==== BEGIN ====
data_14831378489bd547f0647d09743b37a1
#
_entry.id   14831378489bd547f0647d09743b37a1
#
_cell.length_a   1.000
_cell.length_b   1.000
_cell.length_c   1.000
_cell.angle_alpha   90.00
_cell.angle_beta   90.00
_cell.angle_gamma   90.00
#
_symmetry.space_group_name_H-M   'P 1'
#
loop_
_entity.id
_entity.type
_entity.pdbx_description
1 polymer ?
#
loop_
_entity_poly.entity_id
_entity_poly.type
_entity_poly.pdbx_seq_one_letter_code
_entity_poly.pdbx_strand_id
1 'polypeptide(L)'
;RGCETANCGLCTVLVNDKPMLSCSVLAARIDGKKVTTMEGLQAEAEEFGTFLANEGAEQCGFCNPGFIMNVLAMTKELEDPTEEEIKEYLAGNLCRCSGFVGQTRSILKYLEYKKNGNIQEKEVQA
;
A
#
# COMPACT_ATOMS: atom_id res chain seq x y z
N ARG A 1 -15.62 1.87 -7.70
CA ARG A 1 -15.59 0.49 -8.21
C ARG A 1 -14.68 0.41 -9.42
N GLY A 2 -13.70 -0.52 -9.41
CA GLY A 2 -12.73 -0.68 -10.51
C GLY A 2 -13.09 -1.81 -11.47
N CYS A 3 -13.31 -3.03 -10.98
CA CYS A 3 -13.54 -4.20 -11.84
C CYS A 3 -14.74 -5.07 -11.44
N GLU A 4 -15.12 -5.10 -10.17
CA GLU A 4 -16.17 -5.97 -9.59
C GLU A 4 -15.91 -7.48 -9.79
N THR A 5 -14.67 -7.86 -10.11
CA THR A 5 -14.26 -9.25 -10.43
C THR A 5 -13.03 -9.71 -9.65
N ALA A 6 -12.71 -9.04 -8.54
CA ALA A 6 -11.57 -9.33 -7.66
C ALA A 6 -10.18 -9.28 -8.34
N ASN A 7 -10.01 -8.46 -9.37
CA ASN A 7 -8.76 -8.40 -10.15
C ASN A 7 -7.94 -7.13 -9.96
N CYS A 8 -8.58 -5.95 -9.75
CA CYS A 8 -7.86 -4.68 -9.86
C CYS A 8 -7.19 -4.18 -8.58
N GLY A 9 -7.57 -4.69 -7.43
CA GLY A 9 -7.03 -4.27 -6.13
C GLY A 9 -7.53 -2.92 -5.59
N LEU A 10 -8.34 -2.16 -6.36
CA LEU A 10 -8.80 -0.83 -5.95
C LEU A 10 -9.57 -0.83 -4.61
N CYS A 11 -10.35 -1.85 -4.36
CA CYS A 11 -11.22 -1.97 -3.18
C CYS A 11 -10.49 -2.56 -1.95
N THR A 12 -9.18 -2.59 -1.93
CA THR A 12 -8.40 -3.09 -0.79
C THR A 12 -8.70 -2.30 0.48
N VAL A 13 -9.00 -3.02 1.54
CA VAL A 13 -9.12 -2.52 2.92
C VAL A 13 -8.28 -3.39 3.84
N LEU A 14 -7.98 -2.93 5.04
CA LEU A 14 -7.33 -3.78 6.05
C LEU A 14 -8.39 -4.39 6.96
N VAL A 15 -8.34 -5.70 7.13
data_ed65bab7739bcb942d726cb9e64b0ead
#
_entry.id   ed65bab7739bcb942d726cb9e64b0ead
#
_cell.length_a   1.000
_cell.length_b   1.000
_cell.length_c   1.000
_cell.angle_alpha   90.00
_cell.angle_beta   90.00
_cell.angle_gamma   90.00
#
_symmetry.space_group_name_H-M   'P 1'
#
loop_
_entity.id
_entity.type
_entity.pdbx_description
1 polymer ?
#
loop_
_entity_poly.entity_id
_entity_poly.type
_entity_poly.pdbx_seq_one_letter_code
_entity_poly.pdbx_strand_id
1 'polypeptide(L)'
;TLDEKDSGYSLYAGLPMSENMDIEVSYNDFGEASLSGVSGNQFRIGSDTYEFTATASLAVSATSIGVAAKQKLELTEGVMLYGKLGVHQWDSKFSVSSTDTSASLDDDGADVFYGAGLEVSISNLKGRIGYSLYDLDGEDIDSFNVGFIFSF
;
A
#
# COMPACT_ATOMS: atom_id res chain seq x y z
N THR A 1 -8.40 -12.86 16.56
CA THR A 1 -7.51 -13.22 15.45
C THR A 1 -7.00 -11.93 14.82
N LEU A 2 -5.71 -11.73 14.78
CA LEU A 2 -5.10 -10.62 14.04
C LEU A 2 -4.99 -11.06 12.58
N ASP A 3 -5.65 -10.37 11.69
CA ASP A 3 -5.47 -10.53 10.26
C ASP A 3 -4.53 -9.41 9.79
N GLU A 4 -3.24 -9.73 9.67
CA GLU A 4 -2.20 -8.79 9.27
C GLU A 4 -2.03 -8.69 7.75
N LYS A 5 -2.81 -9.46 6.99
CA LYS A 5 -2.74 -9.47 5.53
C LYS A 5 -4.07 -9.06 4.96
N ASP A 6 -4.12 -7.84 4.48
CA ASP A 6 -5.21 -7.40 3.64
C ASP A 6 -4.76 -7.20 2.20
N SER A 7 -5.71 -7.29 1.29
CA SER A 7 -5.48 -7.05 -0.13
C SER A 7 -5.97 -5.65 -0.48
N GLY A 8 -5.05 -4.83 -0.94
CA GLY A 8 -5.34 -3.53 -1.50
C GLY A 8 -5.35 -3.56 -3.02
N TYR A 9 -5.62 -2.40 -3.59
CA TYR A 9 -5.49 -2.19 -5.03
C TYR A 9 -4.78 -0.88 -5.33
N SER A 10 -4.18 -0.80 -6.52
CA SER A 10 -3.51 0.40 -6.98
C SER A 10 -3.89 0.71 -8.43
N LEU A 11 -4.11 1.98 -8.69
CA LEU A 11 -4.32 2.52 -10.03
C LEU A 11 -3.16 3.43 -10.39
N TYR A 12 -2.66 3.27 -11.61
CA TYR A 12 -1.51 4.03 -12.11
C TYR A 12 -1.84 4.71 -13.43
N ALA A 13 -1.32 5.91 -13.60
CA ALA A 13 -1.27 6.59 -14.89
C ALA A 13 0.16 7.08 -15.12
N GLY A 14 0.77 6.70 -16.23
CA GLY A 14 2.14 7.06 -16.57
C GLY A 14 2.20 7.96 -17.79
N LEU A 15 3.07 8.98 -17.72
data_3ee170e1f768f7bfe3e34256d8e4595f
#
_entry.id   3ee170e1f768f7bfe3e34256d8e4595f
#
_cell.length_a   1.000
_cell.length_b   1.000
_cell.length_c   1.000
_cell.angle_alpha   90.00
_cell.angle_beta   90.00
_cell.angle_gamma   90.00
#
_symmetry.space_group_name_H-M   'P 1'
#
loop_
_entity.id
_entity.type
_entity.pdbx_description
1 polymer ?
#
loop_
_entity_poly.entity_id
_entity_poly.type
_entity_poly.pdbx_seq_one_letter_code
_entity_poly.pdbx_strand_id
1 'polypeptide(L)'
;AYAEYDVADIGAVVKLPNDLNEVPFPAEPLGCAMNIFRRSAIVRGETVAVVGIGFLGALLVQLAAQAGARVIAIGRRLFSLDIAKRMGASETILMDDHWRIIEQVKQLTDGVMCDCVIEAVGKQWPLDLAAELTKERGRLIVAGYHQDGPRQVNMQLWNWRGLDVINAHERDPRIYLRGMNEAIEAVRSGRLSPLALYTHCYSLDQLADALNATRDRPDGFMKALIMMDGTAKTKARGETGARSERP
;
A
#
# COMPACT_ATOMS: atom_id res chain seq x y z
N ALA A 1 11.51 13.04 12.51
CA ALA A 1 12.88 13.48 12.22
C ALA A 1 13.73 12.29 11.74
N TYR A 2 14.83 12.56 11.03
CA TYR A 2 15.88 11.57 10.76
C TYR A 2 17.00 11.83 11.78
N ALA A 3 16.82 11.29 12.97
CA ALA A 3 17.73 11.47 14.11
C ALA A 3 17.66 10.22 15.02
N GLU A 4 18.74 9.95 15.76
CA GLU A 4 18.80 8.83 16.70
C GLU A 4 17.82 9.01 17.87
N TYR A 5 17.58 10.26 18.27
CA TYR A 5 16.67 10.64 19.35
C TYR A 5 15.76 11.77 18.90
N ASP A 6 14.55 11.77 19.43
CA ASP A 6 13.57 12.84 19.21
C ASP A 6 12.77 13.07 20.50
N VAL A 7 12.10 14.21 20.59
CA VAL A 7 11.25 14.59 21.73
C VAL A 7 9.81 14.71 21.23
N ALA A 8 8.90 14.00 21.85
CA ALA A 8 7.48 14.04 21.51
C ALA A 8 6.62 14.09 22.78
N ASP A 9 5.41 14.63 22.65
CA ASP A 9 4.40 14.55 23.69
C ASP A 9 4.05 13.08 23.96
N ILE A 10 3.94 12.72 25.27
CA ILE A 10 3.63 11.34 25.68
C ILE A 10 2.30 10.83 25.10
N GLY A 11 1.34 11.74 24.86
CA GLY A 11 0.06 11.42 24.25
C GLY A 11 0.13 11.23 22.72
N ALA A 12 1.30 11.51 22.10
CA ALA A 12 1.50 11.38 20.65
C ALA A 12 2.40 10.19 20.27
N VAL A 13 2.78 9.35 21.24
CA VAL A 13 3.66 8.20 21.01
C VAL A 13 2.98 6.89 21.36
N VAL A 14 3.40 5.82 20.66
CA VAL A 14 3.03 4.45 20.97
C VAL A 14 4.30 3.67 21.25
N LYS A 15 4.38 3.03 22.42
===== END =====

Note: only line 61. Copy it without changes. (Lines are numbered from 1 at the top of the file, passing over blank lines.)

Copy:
N CYS A 11 -10.35 -1.85 -4.36